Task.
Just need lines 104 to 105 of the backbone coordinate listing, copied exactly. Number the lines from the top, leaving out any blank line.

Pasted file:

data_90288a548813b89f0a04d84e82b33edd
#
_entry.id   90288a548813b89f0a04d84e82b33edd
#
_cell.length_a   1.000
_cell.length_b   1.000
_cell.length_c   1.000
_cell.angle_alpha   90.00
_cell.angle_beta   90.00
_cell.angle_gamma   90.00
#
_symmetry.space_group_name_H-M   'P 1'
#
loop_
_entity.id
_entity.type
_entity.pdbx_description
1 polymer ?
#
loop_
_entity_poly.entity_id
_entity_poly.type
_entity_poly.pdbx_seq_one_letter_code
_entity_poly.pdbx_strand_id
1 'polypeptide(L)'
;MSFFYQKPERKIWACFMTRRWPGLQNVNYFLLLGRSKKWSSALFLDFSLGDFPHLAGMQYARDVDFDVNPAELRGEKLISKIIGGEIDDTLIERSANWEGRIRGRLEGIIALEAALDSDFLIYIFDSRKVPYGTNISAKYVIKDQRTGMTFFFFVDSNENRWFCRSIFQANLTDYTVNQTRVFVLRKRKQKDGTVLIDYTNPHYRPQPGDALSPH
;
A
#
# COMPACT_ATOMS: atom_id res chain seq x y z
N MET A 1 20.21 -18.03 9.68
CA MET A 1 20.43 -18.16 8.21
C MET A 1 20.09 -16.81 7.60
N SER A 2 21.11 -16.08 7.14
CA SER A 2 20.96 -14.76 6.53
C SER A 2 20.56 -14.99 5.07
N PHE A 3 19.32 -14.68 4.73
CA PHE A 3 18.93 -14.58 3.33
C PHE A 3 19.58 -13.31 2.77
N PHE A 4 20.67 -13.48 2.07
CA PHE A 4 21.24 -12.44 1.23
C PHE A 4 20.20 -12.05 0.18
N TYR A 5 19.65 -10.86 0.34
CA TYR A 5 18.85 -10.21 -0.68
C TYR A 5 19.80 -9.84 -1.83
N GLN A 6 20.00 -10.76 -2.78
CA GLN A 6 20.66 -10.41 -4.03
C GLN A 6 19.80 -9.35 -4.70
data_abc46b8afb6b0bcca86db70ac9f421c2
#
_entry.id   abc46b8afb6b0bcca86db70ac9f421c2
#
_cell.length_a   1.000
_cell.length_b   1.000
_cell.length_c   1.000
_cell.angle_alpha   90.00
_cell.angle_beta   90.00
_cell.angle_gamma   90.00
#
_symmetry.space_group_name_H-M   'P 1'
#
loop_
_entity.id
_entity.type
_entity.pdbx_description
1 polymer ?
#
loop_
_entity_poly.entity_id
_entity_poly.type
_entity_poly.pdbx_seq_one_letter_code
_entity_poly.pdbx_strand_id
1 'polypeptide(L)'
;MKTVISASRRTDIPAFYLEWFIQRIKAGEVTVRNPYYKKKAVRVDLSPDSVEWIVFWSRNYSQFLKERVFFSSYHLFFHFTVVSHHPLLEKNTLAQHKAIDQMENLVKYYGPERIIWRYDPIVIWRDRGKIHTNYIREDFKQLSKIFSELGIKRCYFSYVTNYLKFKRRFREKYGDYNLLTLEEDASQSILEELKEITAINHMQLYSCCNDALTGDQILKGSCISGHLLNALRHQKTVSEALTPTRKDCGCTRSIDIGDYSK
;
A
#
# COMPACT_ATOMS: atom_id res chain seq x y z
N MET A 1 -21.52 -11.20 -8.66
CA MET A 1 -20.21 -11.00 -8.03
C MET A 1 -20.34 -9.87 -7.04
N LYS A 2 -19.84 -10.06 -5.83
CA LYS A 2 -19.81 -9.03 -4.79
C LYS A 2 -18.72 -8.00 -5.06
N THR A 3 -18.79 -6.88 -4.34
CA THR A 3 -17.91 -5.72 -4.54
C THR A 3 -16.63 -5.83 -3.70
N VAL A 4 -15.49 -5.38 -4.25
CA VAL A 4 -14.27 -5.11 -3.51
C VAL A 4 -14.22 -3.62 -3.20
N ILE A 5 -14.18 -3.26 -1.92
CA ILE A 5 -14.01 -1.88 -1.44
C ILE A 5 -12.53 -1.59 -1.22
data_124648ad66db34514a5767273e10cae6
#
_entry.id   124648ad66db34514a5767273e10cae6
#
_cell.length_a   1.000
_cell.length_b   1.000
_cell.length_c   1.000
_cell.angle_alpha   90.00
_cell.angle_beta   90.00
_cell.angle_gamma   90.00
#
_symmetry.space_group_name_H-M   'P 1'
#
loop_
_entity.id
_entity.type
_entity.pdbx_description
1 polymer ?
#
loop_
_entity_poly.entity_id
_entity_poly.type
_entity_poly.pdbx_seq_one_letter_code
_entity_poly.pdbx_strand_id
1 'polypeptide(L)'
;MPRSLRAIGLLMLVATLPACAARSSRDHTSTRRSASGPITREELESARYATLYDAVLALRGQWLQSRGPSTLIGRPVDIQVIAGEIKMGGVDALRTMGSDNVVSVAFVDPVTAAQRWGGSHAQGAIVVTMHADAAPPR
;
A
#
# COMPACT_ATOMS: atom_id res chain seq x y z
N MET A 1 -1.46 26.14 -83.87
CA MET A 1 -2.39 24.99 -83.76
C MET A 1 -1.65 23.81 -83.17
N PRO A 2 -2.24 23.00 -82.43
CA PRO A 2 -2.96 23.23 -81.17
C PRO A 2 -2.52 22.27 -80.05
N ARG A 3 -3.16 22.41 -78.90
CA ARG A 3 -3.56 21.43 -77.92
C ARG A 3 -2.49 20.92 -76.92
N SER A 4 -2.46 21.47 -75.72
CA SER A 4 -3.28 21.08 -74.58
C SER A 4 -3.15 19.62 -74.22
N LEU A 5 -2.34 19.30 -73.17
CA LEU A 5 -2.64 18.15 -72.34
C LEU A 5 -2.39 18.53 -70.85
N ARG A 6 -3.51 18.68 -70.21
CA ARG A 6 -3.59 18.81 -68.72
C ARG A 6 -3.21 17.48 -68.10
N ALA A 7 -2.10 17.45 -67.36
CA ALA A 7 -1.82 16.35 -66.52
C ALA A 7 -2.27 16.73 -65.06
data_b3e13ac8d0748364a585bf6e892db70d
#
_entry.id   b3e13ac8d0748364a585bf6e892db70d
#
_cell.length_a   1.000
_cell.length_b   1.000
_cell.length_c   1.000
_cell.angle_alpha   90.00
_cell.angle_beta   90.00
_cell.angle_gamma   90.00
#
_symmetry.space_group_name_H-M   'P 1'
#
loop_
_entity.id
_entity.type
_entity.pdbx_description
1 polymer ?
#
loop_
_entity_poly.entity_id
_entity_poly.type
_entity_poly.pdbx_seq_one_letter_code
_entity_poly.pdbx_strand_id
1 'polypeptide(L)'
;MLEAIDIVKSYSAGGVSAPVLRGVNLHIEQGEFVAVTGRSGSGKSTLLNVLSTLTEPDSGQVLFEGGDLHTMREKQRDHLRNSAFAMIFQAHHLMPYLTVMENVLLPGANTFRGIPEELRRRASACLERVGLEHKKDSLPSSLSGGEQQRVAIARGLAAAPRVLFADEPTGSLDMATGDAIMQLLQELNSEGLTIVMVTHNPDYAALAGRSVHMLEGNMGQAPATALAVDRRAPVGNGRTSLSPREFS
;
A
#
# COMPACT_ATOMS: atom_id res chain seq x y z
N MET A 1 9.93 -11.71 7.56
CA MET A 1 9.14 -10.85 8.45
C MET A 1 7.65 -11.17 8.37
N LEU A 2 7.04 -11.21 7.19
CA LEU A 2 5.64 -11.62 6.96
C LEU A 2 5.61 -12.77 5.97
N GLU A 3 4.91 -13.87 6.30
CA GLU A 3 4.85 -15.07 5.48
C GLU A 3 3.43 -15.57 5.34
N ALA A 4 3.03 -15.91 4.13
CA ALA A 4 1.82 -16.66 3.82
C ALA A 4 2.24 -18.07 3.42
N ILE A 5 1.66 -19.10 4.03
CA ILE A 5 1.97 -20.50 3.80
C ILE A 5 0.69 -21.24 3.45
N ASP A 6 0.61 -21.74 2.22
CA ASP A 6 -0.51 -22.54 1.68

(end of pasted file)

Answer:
#
_symmetry.space_group_name_H-M   'P 1'